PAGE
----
A federal judge yesterday upheld Baltimore's ban on liquor billboards, rejecting claims by a beer maker and a billboard company that the ordinance prohibits free speech.
"We feel wonderful," said Bev Thomas, chairman of the Baltimore City-Wide Liquor Coalition for Better Laws and Regulation. "It is just more evidence that communities can empower themselves and make a difference for our children."
The ban, enacted in January, outlaws alcohol advertising on billboards except in stadiums and heavy industrial zones. It had long been sought by community activists who claimed the ads target low-income neighborhoods and encourage youths to drink.
Penn Advertising and Anheuser-Busch sued to overturn the ordinance by claiming that it violates free speech and discriminates against outdoor advertisers.
But in a ruling yesterday, Senior U.S. District Judge John R. Hargrove dismissed the case. He cited numerous legal precedents for the ban and said it was a "well-settled" principle that commercial speech has limited protections.
In addition, he noted that billboards advertising alcoholic beverages may appropriately face restrictions when they are aimed at depressed neighborhoods.
"Billboards are conspicuously absent from more affluent communities," he wrote. In inner-city neighborhoods, "they present a stark contrast to adolescents between the lifestyle depicted in the advertisement and the actual neighborhood surrounding them, thereby enhancing the attractiveness of the advertised product."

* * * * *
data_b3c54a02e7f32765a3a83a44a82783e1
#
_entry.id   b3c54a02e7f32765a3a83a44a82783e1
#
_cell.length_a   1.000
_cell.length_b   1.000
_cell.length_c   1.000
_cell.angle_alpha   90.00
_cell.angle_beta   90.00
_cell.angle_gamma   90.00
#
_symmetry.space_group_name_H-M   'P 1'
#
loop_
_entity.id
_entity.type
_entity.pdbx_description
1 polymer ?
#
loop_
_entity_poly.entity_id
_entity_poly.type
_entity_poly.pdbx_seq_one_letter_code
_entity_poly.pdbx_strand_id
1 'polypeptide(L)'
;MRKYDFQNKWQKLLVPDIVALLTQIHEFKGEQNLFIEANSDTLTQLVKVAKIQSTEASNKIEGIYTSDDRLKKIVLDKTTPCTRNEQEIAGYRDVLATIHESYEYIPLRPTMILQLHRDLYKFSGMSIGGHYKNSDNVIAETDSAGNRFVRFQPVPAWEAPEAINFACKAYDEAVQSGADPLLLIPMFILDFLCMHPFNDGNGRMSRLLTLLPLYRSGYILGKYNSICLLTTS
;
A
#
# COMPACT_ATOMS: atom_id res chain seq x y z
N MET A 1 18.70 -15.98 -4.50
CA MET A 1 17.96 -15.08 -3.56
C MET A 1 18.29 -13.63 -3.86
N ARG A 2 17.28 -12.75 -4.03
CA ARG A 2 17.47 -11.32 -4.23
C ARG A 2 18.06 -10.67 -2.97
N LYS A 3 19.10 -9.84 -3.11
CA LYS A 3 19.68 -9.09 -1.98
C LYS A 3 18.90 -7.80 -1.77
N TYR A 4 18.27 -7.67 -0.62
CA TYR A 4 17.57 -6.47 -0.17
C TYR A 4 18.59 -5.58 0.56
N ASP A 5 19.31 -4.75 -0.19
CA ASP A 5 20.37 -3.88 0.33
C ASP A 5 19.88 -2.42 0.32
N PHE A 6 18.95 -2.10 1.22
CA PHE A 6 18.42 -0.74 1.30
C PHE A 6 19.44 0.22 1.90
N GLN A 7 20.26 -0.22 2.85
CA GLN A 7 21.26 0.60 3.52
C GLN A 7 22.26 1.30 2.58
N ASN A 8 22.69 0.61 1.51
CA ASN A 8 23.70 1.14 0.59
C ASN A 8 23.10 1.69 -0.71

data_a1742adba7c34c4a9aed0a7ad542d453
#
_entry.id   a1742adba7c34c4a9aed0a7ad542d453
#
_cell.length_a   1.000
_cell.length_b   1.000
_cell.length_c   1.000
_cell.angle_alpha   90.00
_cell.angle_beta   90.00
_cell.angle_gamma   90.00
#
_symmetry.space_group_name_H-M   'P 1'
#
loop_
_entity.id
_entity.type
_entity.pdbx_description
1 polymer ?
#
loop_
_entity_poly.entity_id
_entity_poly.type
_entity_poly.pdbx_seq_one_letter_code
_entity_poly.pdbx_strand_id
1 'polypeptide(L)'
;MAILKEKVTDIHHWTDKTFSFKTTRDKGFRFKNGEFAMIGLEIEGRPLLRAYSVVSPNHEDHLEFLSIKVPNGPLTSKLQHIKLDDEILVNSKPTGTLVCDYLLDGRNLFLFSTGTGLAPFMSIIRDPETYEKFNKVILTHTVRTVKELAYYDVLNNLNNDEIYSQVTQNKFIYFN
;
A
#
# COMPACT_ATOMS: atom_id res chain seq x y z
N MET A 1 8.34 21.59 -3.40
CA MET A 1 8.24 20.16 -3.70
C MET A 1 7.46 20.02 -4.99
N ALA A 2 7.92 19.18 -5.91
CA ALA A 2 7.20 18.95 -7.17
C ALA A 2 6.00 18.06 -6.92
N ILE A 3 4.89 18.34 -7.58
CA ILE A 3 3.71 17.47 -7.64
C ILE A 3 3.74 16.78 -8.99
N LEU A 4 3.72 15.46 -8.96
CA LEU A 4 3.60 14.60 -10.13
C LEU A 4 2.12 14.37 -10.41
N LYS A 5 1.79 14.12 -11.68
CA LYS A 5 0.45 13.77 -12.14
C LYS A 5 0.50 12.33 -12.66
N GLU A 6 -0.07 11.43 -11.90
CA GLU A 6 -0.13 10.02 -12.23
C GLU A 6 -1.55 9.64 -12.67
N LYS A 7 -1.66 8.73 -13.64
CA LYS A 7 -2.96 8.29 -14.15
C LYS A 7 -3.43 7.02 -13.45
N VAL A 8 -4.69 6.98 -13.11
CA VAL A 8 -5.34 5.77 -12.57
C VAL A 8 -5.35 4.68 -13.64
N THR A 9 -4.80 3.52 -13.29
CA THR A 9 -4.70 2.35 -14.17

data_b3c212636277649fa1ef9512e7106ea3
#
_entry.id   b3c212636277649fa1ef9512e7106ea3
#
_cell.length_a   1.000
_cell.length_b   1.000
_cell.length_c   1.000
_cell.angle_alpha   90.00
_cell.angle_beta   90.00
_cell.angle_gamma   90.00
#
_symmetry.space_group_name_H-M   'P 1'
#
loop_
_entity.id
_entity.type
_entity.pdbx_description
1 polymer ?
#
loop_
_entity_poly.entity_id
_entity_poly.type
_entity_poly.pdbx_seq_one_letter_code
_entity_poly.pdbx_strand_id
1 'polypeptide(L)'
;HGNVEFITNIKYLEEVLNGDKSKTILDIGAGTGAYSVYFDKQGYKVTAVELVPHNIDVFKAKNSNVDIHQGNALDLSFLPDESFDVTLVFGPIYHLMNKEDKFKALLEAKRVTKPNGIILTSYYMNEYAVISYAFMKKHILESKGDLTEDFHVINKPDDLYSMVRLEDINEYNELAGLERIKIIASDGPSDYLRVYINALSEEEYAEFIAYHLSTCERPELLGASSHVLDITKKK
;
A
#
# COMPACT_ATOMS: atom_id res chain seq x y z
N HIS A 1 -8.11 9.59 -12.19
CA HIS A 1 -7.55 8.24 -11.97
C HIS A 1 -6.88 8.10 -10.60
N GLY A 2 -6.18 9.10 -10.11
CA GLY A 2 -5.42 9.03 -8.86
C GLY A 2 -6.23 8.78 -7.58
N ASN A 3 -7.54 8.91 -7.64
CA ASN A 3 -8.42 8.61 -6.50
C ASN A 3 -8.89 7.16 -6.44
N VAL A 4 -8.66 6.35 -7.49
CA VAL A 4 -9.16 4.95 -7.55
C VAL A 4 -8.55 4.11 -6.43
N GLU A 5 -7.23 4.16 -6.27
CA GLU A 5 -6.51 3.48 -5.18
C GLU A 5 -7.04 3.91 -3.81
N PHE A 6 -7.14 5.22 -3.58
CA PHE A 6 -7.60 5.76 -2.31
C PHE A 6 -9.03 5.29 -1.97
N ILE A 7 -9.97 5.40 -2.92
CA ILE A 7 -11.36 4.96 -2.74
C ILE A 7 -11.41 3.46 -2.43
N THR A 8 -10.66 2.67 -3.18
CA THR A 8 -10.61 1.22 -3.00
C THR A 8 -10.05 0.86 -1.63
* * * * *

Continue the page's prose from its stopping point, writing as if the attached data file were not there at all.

Attorneys for the two companies had not seen the ruling yesterday afternoon and said no decision had been made on whether to appeal.
"We have a major investment here, and we have to figure out how to protect it," said Fred Lauer, Penn's director of governmental affairs. Anheuser-Busch attorney John Walsh was unavailable for comment.
What Penn wants to protect, he said, is a group of clients that provides about one-fifth of the company's revenues.
Alcohol advertisers spent approximately $1.7 million on Penn's billboard space last year, Mr. Lauer said. Penn is afraid the liquor companies will abandon billboards altogether if the ban is upheld.
City officials questioned yesterday Penn's projected losses, noting that any other advertiser -- from automobile dealers to zipper companies -- could rent inner-city billboards from Penn instead.
They expect the companies to file an appeal of the ruling and said that as a result, despite yesterday's victory, liquor advertising is likely to appear on city billboards until the companies exhaust their appeals, which will take at least nine months.
Saying he was "very pleased" by the decision, Mayor Kurt L. Schmoke promised to "continue an aggressive defense of this legislation because we think it is the best thing to do for our citizens."